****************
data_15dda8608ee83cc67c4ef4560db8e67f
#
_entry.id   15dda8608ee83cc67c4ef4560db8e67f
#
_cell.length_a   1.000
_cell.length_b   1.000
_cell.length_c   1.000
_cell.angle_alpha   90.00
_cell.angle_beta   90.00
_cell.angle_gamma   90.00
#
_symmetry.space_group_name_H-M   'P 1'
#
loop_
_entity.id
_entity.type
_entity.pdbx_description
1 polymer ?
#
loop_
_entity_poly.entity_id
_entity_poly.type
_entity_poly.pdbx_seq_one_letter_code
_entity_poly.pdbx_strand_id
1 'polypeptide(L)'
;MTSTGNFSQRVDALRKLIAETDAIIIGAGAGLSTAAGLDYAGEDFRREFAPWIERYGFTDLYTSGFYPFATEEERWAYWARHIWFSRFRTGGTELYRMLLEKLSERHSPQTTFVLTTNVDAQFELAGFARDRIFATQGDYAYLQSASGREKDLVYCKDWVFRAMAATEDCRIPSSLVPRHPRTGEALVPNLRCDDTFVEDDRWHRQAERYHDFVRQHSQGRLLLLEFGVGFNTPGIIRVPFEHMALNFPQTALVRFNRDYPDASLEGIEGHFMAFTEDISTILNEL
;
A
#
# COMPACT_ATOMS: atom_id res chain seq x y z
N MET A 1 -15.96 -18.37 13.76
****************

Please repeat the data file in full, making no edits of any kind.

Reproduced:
data_15dda8608ee83cc67c4ef4560db8e67f
#
_entry.id   15dda8608ee83cc67c4ef4560db8e67f
#
_cell.length_a   1.000
_cell.length_b   1.000
_cell.length_c   1.000
_cell.angle_alpha   90.00
_cell.angle_beta   90.00
_cell.angle_gamma   90.00
#
_symmetry.space_group_name_H-M   'P 1'
#
loop_
_entity.id
_entity.type
_entity.pdbx_description
1 polymer ?
#
loop_
_entity_poly.entity_id
_entity_poly.type
_entity_poly.pdbx_seq_one_letter_code
_entity_poly.pdbx_strand_id
1 'polypeptide(L)'
;MTSTGNFSQRVDALRKLIAETDAIIIGAGAGLSTAAGLDYAGEDFRREFAPWIERYGFTDLYTSGFYPFATEEERWAYWARHIWFSRFRTGGTELYRMLLEKLSERHSPQTTFVLTTNVDAQFELAGFARDRIFATQGDYAYLQSASGREKDLVYCKDWVFRAMAATEDCRIPSSLVPRHPRTGEALVPNLRCDDTFVEDDRWHRQAERYHDFVRQHSQGRLLLLEFGVGFNTPGIIRVPFEHMALNFPQTALVRFNRDYPDASLEGIEGHFMAFTEDISTILNEL
;
A
#
# COMPACT_ATOMS: atom_id res chain seq x y z
N MET A 1 -15.96 -18.37 13.76